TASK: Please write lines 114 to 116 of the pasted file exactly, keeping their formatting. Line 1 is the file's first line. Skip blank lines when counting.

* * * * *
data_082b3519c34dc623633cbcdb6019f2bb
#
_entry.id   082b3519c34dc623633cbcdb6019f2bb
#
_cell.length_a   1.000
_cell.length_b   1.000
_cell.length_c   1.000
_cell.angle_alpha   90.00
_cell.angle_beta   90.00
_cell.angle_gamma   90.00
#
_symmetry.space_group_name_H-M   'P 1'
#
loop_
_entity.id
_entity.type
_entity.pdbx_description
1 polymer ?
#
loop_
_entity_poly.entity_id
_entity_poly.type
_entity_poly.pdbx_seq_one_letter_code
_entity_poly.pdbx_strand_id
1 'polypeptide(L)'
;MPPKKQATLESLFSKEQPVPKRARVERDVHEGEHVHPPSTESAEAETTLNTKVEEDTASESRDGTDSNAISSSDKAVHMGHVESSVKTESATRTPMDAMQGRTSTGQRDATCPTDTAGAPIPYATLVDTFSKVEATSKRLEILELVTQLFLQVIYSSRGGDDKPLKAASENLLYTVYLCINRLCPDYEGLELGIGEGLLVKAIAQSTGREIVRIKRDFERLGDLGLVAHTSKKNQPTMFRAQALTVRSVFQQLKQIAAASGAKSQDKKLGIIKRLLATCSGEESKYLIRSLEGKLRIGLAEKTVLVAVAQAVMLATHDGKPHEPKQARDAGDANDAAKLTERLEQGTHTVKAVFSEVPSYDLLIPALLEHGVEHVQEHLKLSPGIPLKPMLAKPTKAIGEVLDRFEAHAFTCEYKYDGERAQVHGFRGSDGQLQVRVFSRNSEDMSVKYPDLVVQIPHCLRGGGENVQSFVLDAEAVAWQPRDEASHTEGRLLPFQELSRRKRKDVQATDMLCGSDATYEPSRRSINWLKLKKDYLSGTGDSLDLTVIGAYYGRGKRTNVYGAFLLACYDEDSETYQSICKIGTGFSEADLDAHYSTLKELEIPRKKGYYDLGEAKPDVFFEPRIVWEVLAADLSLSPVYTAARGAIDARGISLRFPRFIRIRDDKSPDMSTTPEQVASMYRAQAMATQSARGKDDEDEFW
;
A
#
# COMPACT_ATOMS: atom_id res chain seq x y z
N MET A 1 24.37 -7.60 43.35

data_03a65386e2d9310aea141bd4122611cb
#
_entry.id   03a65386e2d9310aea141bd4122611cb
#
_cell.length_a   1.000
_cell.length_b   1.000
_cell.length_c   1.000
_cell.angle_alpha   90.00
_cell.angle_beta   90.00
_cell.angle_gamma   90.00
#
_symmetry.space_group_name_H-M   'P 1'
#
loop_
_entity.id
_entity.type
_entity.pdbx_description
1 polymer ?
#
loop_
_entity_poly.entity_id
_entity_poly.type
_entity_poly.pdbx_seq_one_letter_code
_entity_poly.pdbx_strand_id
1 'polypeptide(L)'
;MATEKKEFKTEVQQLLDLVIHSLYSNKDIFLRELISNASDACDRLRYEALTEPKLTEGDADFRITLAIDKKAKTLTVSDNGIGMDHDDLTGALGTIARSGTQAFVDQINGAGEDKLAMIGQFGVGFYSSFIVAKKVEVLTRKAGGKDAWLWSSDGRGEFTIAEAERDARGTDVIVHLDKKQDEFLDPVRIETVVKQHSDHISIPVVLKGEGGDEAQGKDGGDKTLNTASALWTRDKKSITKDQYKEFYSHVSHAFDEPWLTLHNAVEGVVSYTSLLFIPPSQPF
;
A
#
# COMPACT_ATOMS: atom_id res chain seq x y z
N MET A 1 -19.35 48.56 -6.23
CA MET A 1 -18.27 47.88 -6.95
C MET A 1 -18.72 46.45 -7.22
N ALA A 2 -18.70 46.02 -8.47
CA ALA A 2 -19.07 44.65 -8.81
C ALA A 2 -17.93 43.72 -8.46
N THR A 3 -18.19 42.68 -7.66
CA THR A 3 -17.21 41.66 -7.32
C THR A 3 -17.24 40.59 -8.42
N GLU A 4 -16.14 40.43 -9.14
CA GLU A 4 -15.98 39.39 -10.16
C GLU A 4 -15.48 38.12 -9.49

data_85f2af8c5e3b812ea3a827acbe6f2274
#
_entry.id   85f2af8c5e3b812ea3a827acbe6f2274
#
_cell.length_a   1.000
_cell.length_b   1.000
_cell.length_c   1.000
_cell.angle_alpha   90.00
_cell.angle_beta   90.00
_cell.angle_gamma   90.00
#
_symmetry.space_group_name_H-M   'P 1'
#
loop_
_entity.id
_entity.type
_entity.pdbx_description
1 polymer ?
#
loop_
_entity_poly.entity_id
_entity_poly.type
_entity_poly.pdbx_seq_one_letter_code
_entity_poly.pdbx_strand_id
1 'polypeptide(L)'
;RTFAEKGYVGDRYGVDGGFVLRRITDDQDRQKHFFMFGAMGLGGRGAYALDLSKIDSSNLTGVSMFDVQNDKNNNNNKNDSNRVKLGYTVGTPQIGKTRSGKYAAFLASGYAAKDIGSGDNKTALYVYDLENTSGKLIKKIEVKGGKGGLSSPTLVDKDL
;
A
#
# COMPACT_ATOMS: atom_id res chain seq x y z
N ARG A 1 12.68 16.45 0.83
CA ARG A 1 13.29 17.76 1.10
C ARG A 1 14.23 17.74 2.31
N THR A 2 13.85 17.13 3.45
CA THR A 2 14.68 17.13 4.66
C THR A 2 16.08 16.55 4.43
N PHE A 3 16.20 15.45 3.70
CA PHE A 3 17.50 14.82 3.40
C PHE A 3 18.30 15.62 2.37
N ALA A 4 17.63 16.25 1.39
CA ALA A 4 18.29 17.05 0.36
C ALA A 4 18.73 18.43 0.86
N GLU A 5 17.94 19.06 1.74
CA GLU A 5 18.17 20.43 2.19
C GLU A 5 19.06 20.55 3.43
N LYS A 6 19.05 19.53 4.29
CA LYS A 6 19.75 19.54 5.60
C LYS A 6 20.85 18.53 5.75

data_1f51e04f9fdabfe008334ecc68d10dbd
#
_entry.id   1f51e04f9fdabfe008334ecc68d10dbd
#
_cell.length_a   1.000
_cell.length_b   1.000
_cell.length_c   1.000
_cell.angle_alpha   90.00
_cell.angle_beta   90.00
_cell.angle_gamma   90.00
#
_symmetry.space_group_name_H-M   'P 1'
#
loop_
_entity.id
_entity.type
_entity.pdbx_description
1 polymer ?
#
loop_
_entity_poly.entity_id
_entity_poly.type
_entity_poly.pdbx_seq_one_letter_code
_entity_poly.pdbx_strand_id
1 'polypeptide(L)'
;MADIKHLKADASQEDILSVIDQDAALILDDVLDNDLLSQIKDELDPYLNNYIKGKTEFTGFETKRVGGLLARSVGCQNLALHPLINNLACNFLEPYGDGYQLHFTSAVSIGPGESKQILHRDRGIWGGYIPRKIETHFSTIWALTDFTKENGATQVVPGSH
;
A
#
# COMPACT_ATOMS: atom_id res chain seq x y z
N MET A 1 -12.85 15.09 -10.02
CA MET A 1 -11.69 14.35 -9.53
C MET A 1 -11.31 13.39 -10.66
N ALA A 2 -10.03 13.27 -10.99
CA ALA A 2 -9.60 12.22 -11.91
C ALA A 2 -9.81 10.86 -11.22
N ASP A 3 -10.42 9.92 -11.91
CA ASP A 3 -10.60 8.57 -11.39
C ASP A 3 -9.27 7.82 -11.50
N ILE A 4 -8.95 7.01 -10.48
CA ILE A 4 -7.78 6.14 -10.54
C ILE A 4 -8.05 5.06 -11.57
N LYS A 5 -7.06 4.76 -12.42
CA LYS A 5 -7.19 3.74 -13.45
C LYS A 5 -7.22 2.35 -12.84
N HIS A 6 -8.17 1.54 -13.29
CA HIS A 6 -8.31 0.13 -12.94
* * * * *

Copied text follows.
CA ALA A 4 18.29 17.05 0.36
C ALA A 4 18.73 18.43 0.86
N GLU A 5 17.94 19.06 1.74